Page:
Operational self-sufficiency key to ATR Evo hybrid strategy

ATR expects to pick new hybrid propulsion and technology stack for turboprop by the end of 2024 for operations optimized around rugged environments and less-developed airport infrastructure.

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Release Date
April 4, 2024
Operational self-sufficiency key to ATR Evo hybrid strategy

ATR’s survival and success as the sole remaining large commercial turboprop provider has been rooted in the comparatively lower cost to acquire and operate its aircraft. Its erstwhile competitor, the Bombardier Q400 (now the DHC-8-400 under De Havilland Canada) offered the near-jet speed and performance that was needed by some customers, but that came with a higher price tag than the planes from Toulouse. Cheap and cheerful as the industry mantra went for the ATR turboprops.

The joint venture between Airbus and Leonardo in May 2022 unveiled plans for an amorphously defined “Evo”, a hybrid-electric version of its 50 and 70-seat turboprops — some eight years before it aimed at the Evo’s arrival to market. ATR’s move threw a boulder in front of Embraer’s own plans for a next-generation turboprop, while previewing a 20% improvement in fuel consumption for a significantly updated derivative of its turboprop family. With Embraer’s new aircraft effectively dead, ATR must still straddle the necessity of fielding advanced battery-infused propulsion for a major improvement in emissions and fuel consumption while preserving a spartan, yet versatile, aircraft design that is suited to the rugged nature of its operating environments.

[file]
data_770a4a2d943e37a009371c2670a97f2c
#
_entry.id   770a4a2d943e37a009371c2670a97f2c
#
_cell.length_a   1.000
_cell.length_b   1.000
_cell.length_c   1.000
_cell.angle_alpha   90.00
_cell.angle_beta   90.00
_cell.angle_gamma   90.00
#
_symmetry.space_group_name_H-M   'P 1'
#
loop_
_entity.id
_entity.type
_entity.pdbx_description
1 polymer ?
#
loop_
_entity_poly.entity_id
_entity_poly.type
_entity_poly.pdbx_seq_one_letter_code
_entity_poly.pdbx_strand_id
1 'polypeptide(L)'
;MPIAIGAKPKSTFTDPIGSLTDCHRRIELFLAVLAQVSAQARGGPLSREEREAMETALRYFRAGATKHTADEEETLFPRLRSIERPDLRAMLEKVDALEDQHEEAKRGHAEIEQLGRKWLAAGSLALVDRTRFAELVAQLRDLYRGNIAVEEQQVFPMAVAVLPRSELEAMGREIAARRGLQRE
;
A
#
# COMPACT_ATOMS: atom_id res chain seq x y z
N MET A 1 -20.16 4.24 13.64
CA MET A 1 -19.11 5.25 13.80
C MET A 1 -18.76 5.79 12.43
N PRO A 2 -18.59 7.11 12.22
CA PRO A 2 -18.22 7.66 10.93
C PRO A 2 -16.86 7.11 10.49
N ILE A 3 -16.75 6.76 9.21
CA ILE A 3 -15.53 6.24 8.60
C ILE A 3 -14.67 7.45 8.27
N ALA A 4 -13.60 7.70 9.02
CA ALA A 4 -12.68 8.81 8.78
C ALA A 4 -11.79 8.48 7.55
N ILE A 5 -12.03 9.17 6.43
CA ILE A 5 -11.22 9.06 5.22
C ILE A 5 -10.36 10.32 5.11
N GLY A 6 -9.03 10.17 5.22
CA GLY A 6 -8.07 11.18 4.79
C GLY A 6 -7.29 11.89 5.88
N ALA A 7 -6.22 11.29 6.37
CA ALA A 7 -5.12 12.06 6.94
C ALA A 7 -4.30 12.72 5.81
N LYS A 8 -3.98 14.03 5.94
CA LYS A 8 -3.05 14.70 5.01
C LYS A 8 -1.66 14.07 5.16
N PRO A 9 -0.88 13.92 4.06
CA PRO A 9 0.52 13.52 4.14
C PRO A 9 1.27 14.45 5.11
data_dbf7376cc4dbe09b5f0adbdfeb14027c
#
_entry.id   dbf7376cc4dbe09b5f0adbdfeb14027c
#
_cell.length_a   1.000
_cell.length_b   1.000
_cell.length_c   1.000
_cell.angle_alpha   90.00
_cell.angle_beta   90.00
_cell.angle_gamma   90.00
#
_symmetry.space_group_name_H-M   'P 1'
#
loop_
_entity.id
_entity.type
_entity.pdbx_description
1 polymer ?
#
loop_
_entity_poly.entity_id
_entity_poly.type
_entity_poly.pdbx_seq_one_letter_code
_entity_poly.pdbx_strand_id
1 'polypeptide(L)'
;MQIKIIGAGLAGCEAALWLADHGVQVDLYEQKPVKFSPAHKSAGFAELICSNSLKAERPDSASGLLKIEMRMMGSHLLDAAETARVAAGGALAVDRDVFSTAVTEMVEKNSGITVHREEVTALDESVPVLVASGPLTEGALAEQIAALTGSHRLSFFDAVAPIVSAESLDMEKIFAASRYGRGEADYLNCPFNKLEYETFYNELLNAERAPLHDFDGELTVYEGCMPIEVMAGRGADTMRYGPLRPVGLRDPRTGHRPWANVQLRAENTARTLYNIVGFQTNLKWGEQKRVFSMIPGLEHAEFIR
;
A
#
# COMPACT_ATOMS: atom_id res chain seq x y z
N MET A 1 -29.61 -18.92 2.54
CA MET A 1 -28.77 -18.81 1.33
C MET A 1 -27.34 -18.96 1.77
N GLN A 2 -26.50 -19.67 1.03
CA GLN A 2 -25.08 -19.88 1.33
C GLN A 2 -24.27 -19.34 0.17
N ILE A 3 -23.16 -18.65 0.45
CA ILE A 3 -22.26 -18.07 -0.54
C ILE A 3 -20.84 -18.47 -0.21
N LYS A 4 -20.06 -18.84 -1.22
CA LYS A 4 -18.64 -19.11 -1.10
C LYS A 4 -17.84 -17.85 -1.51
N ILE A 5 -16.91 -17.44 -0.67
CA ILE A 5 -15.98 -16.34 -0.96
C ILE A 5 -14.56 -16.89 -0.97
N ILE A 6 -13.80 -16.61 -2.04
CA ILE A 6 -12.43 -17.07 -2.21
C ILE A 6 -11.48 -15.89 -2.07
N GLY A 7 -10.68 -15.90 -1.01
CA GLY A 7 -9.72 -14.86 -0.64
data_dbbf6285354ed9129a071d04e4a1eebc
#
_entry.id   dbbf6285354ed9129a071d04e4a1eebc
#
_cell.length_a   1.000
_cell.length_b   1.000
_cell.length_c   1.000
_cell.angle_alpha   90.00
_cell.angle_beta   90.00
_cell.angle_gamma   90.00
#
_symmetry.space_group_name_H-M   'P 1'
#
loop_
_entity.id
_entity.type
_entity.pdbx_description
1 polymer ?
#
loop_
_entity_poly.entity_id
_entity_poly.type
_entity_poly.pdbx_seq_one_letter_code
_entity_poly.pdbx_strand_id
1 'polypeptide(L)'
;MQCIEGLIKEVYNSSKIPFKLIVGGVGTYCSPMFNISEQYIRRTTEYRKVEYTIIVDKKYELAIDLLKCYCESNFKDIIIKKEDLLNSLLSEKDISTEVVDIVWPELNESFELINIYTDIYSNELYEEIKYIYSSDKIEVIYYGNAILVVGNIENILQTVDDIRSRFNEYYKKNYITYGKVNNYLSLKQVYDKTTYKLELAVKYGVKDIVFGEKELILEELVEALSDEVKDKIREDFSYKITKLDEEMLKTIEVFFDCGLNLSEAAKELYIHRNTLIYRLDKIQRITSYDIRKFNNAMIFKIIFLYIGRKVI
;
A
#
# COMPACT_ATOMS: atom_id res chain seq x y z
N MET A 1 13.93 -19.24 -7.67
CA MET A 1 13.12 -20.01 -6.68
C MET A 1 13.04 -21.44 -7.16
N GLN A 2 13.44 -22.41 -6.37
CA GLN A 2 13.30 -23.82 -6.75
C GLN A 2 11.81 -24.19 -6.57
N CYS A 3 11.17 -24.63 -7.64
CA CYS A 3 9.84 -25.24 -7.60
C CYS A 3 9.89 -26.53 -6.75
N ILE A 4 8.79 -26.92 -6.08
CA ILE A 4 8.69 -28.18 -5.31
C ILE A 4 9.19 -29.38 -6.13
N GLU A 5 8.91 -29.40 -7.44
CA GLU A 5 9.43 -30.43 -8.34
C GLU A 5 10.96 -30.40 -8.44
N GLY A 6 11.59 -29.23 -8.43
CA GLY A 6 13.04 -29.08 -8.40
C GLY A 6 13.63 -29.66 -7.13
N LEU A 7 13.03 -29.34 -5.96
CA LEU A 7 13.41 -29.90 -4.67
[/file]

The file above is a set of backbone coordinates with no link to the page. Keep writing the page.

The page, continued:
“We also need to keep the platform competitive and affordable to communities and operationally reliable to fly to communities and islands and mountains and areas where we might not have access to an ecosystem of energy that you want to have,” said Alexis Vidal, ATR’s senior vice president commercial, during an interview with The Air Current at the Singapore Air Show.

Related: De Havilland and the Canadian pursuit of a hybrid-electric turboprop

“To be reliable, the most critical [thing] right now is to run the feasibility [studies]. And we’ll decide by the end of the year or at least assess the maturity of the technology we want to apply. So maybe 2030 as a target, we will see in the course of the year how far we can stick to that.” Vidal says ATR ultimately aims to “be in a position to launch” the Evo development program in 2025.

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